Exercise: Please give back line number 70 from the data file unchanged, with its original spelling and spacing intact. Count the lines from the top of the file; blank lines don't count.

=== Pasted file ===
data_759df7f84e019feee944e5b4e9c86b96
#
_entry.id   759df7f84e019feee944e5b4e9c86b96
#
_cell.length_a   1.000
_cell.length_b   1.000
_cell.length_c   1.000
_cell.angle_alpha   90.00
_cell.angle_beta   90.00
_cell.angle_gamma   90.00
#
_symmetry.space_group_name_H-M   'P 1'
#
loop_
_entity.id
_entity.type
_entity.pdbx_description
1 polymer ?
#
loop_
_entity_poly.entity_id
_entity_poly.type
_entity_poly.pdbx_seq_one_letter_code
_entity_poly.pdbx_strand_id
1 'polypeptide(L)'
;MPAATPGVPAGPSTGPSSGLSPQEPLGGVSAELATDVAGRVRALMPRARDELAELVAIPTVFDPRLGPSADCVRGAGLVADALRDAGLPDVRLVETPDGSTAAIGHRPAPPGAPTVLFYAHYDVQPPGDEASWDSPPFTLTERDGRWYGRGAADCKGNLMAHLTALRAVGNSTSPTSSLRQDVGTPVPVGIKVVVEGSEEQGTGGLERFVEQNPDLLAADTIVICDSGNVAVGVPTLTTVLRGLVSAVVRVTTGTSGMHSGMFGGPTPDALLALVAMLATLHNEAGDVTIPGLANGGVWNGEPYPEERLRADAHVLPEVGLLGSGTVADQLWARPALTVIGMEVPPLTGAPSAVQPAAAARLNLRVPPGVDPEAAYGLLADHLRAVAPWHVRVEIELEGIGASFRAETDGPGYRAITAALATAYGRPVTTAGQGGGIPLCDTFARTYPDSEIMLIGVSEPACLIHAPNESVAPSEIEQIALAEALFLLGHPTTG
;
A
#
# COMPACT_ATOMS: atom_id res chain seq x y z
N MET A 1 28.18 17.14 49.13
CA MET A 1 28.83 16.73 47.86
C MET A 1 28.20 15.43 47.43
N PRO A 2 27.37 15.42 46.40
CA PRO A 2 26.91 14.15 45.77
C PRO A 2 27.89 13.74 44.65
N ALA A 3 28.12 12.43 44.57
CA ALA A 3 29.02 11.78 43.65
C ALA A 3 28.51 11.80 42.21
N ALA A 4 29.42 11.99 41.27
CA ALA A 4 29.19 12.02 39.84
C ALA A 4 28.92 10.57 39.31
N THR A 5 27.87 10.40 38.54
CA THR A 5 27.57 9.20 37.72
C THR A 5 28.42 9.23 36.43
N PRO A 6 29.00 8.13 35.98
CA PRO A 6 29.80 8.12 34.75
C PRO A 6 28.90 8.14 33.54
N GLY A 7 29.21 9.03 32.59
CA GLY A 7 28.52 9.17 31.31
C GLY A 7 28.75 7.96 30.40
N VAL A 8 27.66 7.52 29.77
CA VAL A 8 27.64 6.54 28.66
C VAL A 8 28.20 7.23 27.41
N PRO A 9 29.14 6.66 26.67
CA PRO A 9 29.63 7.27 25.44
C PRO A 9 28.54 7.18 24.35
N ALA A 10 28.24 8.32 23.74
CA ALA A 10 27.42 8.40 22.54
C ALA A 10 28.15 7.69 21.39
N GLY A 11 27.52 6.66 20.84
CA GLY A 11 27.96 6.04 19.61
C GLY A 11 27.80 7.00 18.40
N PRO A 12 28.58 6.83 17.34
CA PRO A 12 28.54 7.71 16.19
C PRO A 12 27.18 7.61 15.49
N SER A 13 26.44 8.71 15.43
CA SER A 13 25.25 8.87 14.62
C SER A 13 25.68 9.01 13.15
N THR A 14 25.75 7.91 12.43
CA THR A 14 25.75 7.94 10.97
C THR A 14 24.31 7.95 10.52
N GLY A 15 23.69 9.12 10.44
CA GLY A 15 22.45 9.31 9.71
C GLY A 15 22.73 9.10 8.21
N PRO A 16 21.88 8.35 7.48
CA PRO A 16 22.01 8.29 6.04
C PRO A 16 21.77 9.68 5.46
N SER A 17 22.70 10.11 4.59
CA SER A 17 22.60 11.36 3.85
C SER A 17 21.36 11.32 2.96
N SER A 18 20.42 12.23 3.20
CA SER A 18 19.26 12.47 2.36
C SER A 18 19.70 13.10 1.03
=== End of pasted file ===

N THR A 14 25.75 7.91 12.43